Building an Economy that Works for Everyone

We Need an Ambitious Budget to Help our All People and Communities Thrive

If ever there was a time to invest deeply in our people and basic services, it’s now.

On February 22, Washington legislators unveiled their proposals to amend the current state budget that runs through June 2023. They had plenty of money to potentially spend, since state tax revenues are coming in faster than expected and federal COVID relief funds remain unallocated. Our people and state also have extraordinary needs. The COVID pandemic has affected the health, emotional well-being, and economic security of everyone – but in disparate ways. Over the past two years, economic, racial, and gender inequality has deepened. By some measures, such as the overall unemployment rate and sales tax revenue receipts, we’re well on the way to economic recovery. Nevertheless, Washington ended 2021 with 70,000 fewer jobs than when the pandemic began, many people lack housing and food security, and schooling has been disrupted for all our kids and young adults trying to pursue higher education.

If ever there was a time to invest deeply in our people and basic services, it’s now.

Many analysts and news reports have highlighted the increased total spending reflected in high-level summaries of the budget proposals unveiled by House and Senate Democrats this week. Many specific allocations do go to priority needs that we fully support, including modest increases for child care and pre-school, more school nurses and counselors, college accessibility and affordability, establishing a Paid Family & Leave program reserve fund, and lots more.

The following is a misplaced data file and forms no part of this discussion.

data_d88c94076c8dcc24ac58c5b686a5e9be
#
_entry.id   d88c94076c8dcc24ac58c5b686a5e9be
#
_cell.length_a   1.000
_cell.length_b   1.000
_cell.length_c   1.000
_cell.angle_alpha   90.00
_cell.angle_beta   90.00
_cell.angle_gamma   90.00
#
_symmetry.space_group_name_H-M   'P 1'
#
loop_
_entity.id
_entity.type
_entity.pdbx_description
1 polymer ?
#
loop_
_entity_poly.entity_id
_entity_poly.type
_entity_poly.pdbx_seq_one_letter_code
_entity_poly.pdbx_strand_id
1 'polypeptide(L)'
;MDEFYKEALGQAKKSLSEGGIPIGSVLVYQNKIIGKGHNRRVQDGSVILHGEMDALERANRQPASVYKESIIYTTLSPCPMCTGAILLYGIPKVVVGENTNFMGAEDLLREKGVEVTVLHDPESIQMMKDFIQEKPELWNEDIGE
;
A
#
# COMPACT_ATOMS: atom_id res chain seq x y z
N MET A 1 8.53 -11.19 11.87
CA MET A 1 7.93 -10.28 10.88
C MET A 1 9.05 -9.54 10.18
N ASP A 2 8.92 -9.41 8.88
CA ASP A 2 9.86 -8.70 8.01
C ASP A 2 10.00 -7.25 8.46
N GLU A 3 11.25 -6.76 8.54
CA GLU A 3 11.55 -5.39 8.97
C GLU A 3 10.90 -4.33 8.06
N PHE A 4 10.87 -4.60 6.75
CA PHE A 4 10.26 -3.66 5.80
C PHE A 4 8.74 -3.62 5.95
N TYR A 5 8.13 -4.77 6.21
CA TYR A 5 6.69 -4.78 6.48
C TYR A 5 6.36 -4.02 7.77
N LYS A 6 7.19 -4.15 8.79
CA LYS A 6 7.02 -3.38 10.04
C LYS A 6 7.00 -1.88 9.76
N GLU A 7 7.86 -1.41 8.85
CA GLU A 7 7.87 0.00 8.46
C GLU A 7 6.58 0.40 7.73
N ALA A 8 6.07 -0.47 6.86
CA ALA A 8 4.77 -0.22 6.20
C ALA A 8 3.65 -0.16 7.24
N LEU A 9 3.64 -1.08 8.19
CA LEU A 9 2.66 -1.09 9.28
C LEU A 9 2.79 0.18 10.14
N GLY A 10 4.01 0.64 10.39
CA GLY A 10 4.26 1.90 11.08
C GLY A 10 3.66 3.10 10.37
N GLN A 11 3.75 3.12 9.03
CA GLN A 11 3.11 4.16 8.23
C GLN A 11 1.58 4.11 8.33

But the rate of increase depends on what starting point you choose. We came into this pandemic not yet out of the hole left over from the austerity budgets of the Great Recession a decade ago. A deeper dive shows that over half of the increased spending proposed now is getting transferred out of the operating budget, including $1.5 billion into a “Washington Rescue Plan Transition Account,” and avoiding a gas tax increase by putting $2 billion into the transportation budget.

These proposals leave both state and federal money on the table. Yet K-12 schools actually lost funding, despite the pressing educational and emotional needs of kids who’ve experienced two years of disruption and trauma. Because so many children haven’t returned to school after being sent home early in the pandemic, schools have lost nearly $1 billion in enrollment-based funding. The increases proposed for specific items don’t even fully make up that loss, let alone account for the substantially additional needs kids have right now. Child care, health care, housing, and human services also need more investments.

Keeping some funds in reserve may be a good idea with so much volatility and uncertainty in the world right now. But poorly targeted and somewhat gimmicky tax cuts such as a Labor Day sales tax holiday – when many low wage and essential workers will be working, not out shopping – use up funds that would be better spent where the need is greatest.

The legislature has between now and March 10 to negotiate a final budget and finish up work on a slew of policy bills. We need an ambitious budget to help our all people and communities thrive.


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